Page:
HealthDay News — Care coordination strategies can be beneficial for older patients with multiple chronic diseases, according to a review published in the Aug. 27 issue of CMAJ, the journal of the Canadian Medical Association.
Monika Kastner, Ph.D., from North York General Hospital in Toronto, and colleagues conducted a systematic review of randomized controlled trials evaluating interventions for managing multiple chronic diseases. Data were included for 25 studies with 12,579 older adults (mean age, 67.3 years).
The researchers found that care coordination strategies significantly improved depressive symptoms (standardized mean difference, −0.41; 95 percent confidence interval, −0.59 to −0.22) in patients with depression and chronic obstructive pulmonary disease (COPD) and in patients with cardiovascular disease (CVD) and diabetes mellitus (DM); in addition, the strategies decreased glycosylated hemoglobin levels (mean difference, −0.51; 95 percent confidence interval −0.9 to −0.11) but not mortality (relative risk, 0.79; 95 percent confidence interval, 0.53 to 1.17). In secondary outcomes, care coordination significantly reduced functional impairment in patients with arthritis and depression or DM and depression; improved cognitive functioning in patients with DM and depression or heart failure and COPD; and increased mental health service use in those with DM and either CVD or depression.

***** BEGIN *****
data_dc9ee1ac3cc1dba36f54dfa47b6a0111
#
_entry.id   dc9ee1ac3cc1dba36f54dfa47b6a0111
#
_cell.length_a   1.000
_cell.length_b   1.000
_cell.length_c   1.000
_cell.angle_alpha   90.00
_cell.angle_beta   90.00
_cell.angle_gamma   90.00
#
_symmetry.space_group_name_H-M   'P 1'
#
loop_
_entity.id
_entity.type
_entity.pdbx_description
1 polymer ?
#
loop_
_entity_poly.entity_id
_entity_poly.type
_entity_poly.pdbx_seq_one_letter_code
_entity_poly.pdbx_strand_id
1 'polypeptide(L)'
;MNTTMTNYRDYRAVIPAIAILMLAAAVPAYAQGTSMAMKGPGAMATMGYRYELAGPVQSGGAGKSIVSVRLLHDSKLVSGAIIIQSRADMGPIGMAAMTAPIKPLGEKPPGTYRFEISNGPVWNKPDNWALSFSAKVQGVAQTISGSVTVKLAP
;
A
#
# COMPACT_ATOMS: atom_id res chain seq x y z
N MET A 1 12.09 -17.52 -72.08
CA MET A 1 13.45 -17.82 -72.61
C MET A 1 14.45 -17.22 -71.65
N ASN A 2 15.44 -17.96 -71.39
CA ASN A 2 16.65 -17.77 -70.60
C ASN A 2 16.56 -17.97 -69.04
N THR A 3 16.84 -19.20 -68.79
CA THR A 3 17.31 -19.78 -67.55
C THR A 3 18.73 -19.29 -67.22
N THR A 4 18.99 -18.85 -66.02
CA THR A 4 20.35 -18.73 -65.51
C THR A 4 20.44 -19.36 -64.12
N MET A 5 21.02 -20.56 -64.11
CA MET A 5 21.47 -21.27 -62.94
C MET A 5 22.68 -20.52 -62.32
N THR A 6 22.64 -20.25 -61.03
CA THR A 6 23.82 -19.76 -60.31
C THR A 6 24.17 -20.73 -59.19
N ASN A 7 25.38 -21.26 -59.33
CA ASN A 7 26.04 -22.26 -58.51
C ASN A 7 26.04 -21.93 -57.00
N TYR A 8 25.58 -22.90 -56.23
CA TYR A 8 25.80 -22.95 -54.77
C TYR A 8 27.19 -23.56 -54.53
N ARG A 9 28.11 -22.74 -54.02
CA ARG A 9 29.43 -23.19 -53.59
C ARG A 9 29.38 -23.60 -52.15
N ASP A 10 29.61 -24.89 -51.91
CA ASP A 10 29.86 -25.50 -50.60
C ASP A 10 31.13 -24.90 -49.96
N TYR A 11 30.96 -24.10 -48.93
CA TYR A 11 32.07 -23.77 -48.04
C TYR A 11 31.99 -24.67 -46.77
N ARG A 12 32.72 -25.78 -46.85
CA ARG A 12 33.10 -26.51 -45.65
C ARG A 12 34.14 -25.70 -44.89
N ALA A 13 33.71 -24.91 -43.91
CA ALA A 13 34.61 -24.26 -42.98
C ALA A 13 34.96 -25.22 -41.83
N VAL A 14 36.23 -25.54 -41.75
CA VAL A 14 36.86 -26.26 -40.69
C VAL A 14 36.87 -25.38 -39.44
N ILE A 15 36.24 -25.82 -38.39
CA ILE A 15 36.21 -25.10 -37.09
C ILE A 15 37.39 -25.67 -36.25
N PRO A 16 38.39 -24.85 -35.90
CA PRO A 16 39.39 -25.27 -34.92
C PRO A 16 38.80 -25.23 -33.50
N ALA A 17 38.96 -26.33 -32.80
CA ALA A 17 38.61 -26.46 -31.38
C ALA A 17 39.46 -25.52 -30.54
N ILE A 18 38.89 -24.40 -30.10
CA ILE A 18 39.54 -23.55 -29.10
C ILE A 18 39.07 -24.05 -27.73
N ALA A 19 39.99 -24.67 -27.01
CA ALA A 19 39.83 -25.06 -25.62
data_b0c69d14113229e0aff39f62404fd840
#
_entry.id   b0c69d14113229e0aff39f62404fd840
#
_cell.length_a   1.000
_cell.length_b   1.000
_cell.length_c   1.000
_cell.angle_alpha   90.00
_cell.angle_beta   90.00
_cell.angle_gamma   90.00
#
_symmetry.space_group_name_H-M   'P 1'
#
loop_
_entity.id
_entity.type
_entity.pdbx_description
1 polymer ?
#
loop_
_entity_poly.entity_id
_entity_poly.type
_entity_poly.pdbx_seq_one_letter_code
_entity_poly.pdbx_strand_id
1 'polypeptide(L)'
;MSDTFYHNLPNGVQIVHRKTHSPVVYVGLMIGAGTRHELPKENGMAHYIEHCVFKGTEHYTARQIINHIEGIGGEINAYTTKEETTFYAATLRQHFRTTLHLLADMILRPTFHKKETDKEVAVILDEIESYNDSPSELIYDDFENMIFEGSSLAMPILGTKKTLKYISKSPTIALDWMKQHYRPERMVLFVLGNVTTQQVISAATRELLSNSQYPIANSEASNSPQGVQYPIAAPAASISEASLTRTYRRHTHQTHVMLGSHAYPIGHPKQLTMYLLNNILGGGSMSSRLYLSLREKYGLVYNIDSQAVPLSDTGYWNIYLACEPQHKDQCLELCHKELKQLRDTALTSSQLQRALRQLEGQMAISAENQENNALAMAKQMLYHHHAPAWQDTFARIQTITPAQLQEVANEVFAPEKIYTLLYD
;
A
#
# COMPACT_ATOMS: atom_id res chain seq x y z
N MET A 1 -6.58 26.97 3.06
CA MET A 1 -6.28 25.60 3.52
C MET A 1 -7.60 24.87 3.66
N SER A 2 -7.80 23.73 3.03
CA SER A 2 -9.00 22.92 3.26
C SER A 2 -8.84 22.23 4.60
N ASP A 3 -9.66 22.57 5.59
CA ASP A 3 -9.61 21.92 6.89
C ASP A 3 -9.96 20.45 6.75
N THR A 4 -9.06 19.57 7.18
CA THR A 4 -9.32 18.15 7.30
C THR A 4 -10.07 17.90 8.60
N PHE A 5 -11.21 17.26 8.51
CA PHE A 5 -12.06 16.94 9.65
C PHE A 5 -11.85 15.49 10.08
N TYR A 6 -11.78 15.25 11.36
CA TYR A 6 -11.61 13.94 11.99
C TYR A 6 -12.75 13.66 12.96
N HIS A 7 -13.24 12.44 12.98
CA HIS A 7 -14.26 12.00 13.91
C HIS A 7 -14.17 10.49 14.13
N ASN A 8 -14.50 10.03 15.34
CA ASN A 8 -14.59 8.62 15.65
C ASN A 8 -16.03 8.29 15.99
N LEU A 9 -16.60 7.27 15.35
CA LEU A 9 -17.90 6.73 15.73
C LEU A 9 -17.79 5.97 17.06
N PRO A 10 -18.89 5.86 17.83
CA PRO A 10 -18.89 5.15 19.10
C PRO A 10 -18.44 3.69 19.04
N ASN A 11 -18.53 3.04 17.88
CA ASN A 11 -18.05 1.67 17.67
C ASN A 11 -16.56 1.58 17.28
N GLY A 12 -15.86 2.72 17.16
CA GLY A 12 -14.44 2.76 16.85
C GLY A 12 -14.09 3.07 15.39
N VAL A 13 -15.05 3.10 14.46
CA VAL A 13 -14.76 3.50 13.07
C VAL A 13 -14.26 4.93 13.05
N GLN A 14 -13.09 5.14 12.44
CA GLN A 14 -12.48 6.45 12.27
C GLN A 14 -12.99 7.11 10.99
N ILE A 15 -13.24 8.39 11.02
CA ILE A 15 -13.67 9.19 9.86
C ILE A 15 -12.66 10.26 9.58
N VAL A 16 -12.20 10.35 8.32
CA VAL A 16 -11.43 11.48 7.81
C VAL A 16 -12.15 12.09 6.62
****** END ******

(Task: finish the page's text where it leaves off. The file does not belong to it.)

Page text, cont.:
“Care coordination interventions with one or a combination of case management, care pathways, self-management, and education appear to have the greatest potential for impact,” the authors write.